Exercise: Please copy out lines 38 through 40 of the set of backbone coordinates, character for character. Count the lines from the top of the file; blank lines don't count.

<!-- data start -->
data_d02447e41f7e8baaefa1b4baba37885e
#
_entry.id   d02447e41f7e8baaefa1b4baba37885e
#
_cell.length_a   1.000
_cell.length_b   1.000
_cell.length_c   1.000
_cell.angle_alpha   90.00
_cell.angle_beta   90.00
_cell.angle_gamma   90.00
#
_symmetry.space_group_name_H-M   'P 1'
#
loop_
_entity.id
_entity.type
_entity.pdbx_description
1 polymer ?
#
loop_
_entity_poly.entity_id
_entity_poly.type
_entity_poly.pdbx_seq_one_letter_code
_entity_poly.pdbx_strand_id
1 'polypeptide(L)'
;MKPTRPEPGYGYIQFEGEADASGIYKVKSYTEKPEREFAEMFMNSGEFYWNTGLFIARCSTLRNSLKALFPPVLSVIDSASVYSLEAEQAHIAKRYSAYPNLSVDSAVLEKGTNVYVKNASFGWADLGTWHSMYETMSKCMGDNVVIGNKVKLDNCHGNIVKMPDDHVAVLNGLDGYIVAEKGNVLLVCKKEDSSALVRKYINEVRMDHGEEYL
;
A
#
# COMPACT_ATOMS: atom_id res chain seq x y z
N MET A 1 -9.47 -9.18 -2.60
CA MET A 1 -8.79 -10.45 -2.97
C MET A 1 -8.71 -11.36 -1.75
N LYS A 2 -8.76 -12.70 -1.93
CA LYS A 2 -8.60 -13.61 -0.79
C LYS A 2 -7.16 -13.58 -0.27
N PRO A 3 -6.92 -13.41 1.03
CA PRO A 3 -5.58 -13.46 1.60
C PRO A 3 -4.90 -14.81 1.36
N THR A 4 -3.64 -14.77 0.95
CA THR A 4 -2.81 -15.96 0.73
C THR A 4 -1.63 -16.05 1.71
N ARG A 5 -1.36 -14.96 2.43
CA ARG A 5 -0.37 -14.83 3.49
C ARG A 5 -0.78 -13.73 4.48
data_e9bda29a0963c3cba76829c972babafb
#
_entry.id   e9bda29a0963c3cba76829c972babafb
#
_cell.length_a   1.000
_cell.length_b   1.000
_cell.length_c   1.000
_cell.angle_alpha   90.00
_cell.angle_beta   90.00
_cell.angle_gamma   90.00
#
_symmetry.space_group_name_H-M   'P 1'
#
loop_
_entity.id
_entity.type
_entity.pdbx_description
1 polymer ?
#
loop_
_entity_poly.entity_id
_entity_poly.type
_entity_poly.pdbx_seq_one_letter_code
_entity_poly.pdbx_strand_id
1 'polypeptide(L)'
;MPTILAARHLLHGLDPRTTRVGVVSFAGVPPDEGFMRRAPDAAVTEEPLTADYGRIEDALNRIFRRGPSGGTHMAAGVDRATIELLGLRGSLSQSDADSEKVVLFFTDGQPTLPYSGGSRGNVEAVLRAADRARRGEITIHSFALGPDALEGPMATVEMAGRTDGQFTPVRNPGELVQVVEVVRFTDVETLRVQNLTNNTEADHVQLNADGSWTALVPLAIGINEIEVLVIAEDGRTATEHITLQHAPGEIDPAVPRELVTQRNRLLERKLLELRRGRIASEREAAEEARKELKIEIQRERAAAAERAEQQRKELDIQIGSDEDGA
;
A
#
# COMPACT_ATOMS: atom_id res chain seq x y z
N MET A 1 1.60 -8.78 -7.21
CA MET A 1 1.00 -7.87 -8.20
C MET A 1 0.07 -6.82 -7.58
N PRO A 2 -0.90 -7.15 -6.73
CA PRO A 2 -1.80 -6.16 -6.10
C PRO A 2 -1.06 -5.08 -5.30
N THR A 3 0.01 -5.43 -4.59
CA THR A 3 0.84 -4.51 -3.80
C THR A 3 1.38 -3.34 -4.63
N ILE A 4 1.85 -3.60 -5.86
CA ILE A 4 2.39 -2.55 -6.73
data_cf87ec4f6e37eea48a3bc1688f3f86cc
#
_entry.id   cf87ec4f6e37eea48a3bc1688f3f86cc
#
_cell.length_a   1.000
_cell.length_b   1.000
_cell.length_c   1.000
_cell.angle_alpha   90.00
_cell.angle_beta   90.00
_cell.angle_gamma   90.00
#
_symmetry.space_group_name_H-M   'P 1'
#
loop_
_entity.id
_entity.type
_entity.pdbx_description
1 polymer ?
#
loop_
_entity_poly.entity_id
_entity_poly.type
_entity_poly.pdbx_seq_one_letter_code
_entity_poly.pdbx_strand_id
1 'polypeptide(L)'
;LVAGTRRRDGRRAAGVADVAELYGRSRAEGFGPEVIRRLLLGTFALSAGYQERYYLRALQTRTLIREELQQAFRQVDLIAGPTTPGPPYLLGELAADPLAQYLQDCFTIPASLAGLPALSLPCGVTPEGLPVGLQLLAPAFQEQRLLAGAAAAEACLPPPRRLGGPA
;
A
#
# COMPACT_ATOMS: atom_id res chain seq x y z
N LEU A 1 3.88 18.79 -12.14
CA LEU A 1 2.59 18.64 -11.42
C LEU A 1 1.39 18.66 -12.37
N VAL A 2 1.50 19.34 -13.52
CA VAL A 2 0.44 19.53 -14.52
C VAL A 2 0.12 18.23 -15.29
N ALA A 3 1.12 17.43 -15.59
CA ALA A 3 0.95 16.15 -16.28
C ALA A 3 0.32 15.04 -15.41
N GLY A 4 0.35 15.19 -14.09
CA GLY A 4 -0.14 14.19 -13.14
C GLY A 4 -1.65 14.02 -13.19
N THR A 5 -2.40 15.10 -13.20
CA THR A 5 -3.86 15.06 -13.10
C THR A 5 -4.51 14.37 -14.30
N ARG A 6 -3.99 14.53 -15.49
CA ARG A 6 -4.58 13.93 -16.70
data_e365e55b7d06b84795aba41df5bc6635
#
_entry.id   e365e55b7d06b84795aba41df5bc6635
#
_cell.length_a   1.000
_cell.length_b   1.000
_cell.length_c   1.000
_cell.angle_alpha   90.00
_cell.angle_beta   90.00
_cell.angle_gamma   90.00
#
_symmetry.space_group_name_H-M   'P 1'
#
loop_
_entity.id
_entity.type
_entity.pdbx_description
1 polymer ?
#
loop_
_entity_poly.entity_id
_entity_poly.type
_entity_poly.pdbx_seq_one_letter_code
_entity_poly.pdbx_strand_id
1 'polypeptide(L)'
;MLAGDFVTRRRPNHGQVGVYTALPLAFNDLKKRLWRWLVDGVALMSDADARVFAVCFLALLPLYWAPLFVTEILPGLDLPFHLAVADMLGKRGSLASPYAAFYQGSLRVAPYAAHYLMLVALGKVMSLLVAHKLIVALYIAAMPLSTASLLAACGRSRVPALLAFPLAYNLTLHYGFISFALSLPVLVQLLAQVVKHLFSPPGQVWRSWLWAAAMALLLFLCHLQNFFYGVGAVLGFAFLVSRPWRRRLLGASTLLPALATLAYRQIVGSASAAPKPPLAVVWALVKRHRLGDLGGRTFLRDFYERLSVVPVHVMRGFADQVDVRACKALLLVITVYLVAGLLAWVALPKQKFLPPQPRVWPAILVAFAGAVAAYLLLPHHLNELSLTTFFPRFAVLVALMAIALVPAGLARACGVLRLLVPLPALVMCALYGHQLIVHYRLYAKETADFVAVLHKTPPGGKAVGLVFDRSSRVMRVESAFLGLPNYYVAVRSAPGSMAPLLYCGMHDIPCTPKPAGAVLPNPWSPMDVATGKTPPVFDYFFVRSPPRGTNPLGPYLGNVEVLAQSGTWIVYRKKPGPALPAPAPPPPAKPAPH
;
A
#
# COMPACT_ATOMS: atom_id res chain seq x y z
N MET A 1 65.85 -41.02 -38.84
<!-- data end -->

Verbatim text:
CA PRO A 3 -5.58 -13.46 1.60
C PRO A 3 -4.90 -14.81 1.36
N THR A 4 -3.64 -14.77 0.95